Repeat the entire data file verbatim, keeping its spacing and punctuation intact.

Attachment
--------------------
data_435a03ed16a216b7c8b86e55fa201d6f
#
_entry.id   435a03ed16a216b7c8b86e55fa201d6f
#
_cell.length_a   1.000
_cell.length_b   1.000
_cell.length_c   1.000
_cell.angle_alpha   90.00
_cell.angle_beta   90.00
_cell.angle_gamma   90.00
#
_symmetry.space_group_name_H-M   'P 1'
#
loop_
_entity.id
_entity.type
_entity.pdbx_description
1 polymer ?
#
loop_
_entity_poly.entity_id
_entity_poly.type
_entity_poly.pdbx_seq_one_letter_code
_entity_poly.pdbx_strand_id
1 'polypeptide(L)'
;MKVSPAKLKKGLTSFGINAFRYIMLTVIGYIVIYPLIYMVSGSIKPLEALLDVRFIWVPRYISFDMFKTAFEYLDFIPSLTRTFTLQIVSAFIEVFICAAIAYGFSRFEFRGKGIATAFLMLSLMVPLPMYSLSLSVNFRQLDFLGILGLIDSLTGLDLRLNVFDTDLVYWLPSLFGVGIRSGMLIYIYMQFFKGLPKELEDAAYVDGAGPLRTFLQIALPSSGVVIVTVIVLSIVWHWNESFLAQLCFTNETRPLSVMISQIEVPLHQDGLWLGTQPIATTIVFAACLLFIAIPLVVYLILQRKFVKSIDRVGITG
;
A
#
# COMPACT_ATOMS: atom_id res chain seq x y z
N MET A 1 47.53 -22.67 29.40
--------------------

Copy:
data_435a03ed16a216b7c8b86e55fa201d6f
#
_entry.id   435a03ed16a216b7c8b86e55fa201d6f
#
_cell.length_a   1.000
_cell.length_b   1.000
_cell.length_c   1.000
_cell.angle_alpha   90.00
_cell.angle_beta   90.00
_cell.angle_gamma   90.00
#
_symmetry.space_group_name_H-M   'P 1'
#
loop_
_entity.id
_entity.type
_entity.pdbx_description
1 polymer ?
#
loop_
_entity_poly.entity_id
_entity_poly.type
_entity_poly.pdbx_seq_one_letter_code
_entity_poly.pdbx_strand_id
1 'polypeptide(L)'
;MKVSPAKLKKGLTSFGINAFRYIMLTVIGYIVIYPLIYMVSGSIKPLEALLDVRFIWVPRYISFDMFKTAFEYLDFIPSLTRTFTLQIVSAFIEVFICAAIAYGFSRFEFRGKGIATAFLMLSLMVPLPMYSLSLSVNFRQLDFLGILGLIDSLTGLDLRLNVFDTDLVYWLPSLFGVGIRSGMLIYIYMQFFKGLPKELEDAAYVDGAGPLRTFLQIALPSSGVVIVTVIVLSIVWHWNESFLAQLCFTNETRPLSVMISQIEVPLHQDGLWLGTQPIATTIVFAACLLFIAIPLVVYLILQRKFVKSIDRVGITG
;
A
#
# COMPACT_ATOMS: atom_id res chain seq x y z
N MET A 1 47.53 -22.67 29.40